The Vexing Way of Lana Del Rey


February 21, 2013 by NowhereButPop

by Andrew Doscas

My youngest sister and I have a new bargain, wherein she listens to one of the CD’s from my collection; in exchange, I have to listen to one of her albums.[1]  After she listened to Fleetwood Mac, it was my turn to listen to whatever she wanted to subjugate me to; she chose Born to Die by Lana Del Rey.  While there isn’t anything particularly good or special about the album or her songwriting skills, I found myself inexplicably intrigued by the album.

At its best, it’s an album that brings something new to the indie scene, namely sampling and hip-hop production and beats.  At its worst, she sounds like a B-version of Lady Gaga covering Pink’s “Just like a Pill”.  But for better or worse, the music IS Lana Del Rey.  Knowing nothing about her, except that she went to rehab at age 14, I feel like everything you need to know about her, as a person, is contained within the album.  One thing is made abundantly clear though, and that is that Lana Del Rey is an old soul.  The only problem though is that she sometimes tried to act much older than she really should be.  It’s almost as if she wants you to know that she’s an old soul who has experienced so much.

Judging by the album cover and certain song titles such as “Video Games” and “Diet Mountain Dew”, you’d probably think that this was the tritest, most stereotypical indie/hipster bullshit.  While that’s probably about a good 33% of the entire album, there are some redeeming factors.  For one, Del Rey does have a very good voice.  The production is very inspired by hip-hop and dance music, while the lyrics are melancholy and at times even apocalyptic.[2]  This serves to be a drawback halfway through the album however.  It seems like she’s in love with her own sadness, as if she seems to think that’s all she has working for her.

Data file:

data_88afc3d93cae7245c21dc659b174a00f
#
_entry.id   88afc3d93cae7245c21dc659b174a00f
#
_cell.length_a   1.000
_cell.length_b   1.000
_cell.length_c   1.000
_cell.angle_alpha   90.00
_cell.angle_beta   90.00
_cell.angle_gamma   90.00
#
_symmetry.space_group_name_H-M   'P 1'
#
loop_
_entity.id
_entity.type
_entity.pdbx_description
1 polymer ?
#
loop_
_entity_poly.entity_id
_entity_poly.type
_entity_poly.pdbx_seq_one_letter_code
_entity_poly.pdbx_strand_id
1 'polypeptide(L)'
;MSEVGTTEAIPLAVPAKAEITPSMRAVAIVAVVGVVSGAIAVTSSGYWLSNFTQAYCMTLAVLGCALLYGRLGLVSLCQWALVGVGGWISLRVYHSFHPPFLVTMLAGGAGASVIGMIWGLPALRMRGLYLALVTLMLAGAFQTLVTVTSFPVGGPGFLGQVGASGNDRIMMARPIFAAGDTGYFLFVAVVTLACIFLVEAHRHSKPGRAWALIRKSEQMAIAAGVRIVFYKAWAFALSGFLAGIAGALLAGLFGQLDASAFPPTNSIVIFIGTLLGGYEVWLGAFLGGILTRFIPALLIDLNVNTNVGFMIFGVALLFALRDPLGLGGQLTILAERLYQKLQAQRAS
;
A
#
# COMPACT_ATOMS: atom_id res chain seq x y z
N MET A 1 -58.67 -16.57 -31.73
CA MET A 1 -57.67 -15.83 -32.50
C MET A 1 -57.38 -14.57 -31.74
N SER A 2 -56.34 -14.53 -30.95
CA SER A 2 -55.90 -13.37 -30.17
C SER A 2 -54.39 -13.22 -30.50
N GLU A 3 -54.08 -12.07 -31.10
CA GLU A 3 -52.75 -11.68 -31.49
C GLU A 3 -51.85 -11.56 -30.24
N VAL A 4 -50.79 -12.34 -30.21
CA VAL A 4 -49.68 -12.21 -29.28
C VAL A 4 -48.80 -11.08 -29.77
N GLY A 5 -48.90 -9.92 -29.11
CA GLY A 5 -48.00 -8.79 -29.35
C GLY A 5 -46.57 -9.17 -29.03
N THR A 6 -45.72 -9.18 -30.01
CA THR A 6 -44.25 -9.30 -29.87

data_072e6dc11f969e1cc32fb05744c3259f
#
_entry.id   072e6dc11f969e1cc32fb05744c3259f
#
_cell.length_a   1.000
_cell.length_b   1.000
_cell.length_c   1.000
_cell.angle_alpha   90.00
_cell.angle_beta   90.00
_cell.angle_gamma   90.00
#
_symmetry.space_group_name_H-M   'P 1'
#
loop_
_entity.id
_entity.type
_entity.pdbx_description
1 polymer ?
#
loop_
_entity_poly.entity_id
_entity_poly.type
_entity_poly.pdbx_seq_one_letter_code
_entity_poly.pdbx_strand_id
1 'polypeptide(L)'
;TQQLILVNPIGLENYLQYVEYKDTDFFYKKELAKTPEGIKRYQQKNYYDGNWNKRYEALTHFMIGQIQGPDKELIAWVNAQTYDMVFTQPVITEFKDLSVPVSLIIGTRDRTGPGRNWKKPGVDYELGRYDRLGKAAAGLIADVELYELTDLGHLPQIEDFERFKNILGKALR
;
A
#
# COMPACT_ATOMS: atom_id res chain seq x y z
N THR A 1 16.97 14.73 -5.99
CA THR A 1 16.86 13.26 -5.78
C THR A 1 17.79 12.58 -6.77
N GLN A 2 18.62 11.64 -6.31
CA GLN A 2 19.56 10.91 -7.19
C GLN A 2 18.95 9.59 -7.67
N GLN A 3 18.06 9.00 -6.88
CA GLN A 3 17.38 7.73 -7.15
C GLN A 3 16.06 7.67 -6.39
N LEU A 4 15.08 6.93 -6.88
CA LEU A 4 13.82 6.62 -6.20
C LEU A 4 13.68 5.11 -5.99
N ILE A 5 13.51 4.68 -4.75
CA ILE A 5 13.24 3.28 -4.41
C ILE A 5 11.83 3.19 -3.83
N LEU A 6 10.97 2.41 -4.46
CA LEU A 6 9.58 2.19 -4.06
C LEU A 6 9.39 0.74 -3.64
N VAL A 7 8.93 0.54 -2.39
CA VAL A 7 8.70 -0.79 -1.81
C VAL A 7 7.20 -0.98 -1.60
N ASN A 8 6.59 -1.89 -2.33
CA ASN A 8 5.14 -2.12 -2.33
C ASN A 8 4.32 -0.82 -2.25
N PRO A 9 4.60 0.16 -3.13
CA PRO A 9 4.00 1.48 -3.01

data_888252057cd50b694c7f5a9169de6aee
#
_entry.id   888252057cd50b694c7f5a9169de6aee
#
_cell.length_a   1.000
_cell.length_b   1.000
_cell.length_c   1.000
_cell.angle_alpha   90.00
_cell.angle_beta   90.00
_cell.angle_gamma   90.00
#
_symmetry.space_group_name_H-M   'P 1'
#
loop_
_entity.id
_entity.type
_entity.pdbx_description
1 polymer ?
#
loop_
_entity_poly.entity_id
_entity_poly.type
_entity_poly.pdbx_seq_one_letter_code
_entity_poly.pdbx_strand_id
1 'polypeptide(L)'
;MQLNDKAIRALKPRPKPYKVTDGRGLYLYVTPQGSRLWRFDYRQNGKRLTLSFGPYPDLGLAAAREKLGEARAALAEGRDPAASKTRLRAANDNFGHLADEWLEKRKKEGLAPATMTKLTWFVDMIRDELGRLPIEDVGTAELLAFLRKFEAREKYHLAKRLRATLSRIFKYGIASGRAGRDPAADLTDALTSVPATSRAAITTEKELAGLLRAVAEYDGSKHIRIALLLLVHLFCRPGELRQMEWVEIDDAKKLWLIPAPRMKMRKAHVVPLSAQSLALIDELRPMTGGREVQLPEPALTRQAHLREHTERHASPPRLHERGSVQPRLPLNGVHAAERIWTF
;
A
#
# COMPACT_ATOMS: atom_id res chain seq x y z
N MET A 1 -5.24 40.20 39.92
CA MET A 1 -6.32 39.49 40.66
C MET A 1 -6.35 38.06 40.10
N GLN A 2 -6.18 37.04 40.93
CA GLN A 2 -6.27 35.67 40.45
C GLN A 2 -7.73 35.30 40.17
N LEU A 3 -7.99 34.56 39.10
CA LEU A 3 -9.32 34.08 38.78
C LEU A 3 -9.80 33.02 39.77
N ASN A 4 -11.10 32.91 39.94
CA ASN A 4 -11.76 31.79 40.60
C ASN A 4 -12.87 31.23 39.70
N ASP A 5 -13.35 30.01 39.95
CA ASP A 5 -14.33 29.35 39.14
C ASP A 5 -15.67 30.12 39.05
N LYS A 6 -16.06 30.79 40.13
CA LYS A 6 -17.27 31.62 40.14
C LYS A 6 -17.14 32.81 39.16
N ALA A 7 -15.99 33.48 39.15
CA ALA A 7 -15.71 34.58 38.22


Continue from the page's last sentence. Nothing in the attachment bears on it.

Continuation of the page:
The way that the songs are recorded and produced sounds like she doesn’t really know what she wants to do.  She appears to be an indie star, but she dabbles into hip-hop, dance, and even alternative music multiple times throughout the album. Instead of appealing to one core audience, she sounds like she’s trying to grab the fringe members of various groups and cliques to form her own circle.  It’s a very weird thing, especially since there isn’t anything sensational about the album as a whole, maybe that’s why my curiosity’s piqued.

Eureka!  Just as a point of reference, this is the last paragraph I’ve written for this article, so if it seems more disjointed than usual, that’s why; I figured this was the best place to put this paragraph.  Re-reading this article, I figured out the last intangible about the album, its Achilles heel.  Born to Die is an incredibly melodramatic album.  No one likes melodrama, and the fact remains that for however old she feels, or should be, Lana Del Rey is still only a few years older than us, and Born to Die is her first full album.  However old she feels life has made her, when it comes to recording music, she is still a neophyte.  But she’s a beginner who’s trying too hard to sound like a seasoned veteran.  She can’t harness what she wants to say without sounding melodramatic and at times pretentious.

Born to Die isn’t an album I’ll recommend, but it’s one that I’ve listened to nonstop over the past few days.  Lana Del Rey has left me feeling very perplexed, so much so that I don’t know if I even dislike the fact that I don’t know.  I’m still trying to sort out all the different components, and I’d suspect that Lana Del Rey is still trying to do the same.

[1] It’s a really shitty deal for her; I have way more tricks up my sleeve that she has no idea about.

[2] The album is called Born to Die afterall.


One thought on “The Vexing Way of Lana Del Rey

  1. […] fan says, “One thing is made abundantly clear though, and that is that Lana Del Rey is an old […]

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